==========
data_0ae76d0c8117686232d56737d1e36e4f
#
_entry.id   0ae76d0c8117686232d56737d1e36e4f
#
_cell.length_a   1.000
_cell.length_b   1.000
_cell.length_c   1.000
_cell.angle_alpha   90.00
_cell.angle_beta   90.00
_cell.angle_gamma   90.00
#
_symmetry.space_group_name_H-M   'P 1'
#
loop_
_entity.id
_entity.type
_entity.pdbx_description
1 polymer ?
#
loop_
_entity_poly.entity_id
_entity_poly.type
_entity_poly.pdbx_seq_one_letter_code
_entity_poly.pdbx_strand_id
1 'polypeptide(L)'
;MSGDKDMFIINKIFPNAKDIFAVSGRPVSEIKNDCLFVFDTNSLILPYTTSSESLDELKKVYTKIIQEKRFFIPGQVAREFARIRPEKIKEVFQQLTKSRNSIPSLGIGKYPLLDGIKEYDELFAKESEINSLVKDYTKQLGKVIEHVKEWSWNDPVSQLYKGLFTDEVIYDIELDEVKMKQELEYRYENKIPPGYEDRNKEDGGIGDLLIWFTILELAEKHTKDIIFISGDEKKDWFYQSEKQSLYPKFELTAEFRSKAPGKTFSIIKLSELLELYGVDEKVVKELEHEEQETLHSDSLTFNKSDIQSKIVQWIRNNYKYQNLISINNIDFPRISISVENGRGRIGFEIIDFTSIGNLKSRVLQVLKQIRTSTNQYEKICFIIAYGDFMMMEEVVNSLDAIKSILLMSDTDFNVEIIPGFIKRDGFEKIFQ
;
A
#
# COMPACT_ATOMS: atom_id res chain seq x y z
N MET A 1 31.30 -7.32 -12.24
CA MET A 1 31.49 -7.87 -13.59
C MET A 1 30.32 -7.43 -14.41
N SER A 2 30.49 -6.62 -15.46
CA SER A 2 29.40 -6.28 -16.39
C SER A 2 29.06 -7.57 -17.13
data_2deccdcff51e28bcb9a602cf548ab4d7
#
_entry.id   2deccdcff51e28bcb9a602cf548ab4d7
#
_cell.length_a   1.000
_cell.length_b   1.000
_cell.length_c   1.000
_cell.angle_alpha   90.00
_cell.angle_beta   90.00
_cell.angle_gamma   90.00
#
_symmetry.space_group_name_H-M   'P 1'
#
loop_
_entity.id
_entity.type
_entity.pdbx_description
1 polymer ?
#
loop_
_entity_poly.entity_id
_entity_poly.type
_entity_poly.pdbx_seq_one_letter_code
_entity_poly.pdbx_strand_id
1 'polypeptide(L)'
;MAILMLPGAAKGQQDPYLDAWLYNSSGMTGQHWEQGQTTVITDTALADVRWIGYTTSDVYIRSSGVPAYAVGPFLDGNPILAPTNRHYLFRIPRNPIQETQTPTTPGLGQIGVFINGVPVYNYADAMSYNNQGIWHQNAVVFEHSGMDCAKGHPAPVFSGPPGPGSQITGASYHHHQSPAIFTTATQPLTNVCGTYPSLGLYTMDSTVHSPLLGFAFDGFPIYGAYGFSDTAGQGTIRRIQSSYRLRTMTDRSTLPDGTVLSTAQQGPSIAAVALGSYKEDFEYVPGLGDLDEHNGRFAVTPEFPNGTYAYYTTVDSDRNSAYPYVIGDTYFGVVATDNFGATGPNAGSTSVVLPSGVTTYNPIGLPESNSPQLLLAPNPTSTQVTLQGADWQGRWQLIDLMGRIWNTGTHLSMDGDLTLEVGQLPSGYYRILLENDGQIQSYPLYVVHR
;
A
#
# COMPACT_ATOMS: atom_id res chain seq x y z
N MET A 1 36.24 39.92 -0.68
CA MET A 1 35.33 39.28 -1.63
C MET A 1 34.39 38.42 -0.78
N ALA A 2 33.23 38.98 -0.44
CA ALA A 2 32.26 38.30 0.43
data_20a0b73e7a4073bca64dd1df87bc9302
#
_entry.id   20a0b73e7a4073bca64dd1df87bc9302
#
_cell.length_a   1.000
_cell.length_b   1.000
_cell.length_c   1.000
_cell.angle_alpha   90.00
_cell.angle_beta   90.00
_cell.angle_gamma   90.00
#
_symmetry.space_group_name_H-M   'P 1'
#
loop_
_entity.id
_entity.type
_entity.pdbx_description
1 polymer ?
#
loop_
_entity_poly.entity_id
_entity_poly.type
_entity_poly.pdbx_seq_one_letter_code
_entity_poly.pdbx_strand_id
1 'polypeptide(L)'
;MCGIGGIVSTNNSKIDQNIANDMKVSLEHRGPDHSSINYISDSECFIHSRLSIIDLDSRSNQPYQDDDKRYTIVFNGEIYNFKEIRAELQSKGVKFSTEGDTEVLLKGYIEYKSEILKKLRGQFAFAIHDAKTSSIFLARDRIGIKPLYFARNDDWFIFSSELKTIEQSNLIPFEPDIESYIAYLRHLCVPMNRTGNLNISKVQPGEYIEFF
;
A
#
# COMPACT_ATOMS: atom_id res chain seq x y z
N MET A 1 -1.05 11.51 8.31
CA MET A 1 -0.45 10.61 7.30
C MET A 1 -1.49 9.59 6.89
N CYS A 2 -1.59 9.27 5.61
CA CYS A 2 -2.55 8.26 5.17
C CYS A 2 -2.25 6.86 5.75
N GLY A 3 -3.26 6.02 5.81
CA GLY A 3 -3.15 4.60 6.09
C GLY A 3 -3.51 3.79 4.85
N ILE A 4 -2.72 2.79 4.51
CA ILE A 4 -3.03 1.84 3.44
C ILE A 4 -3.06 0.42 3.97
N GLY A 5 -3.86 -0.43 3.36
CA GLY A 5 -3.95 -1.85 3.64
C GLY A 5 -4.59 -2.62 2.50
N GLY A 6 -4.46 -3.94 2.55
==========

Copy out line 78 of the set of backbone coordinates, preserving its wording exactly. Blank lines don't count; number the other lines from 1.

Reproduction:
_cell.length_c   1.000